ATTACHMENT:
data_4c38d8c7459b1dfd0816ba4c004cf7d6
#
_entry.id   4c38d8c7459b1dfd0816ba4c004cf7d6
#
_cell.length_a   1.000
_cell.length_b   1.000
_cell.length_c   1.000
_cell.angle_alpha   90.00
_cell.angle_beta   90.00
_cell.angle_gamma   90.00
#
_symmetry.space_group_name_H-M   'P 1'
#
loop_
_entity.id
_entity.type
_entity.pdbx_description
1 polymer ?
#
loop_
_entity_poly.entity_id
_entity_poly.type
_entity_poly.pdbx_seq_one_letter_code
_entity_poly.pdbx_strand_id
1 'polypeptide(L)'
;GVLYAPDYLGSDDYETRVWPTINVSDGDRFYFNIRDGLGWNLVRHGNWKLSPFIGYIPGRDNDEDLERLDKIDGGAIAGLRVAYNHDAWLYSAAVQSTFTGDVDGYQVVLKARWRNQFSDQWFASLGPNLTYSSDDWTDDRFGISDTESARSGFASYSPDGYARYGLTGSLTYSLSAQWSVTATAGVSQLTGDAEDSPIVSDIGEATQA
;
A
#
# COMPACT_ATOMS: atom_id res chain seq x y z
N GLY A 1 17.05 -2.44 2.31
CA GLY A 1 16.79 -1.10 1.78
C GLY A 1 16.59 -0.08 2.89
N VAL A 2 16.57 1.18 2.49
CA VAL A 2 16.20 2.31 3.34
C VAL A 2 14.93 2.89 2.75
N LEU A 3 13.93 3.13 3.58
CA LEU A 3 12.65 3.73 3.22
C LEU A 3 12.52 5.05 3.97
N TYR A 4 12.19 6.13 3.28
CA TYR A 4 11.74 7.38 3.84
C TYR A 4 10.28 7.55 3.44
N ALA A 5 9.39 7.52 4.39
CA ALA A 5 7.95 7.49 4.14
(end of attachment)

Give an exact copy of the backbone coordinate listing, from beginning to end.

data_4c38d8c7459b1dfd0816ba4c004cf7d6
#
_entry.id   4c38d8c7459b1dfd0816ba4c004cf7d6
#
_cell.length_a   1.000
_cell.length_b   1.000
_cell.length_c   1.000
_cell.angle_alpha   90.00
_cell.angle_beta   90.00
_cell.angle_gamma   90.00
#
_symmetry.space_group_name_H-M   'P 1'
#
loop_
_entity.id
_entity.type
_entity.pdbx_description
1 polymer ?
#
loop_
_entity_poly.entity_id
_entity_poly.type
_entity_poly.pdbx_seq_one_letter_code
_entity_poly.pdbx_strand_id
1 'polypeptide(L)'
;GVLYAPDYLGSDDYETRVWPTINVSDGDRFYFNIRDGLGWNLVRHGNWKLSPFIGYIPGRDNDEDLERLDKIDGGAIAGLRVAYNHDAWLYSAAVQSTFTGDVDGYQVVLKARWRNQFSDQWFASLGPNLTYSSDDWTDDRFGISDTESARSGFASYSPDGYARYGLTGSLTYSLSAQWSVTATAGVSQLTGDAEDSPIVSDIGEATQA
;
A
#
# COMPACT_ATOMS: atom_id res chain seq x y z
N GLY A 1 17.05 -2.44 2.31
CA GLY A 1 16.79 -1.10 1.78
C GLY A 1 16.59 -0.08 2.89
N VAL A 2 16.57 1.18 2.49
CA VAL A 2 16.20 2.31 3.34
C VAL A 2 14.93 2.89 2.75
N LEU A 3 13.93 3.13 3.58
CA LEU A 3 12.65 3.73 3.22
C LEU A 3 12.52 5.05 3.97
N TYR A 4 12.19 6.13 3.28
CA TYR A 4 11.74 7.38 3.84
C TYR A 4 10.28 7.55 3.44
N ALA A 5 9.39 7.52 4.39
CA ALA A 5 7.95 7.49 4.14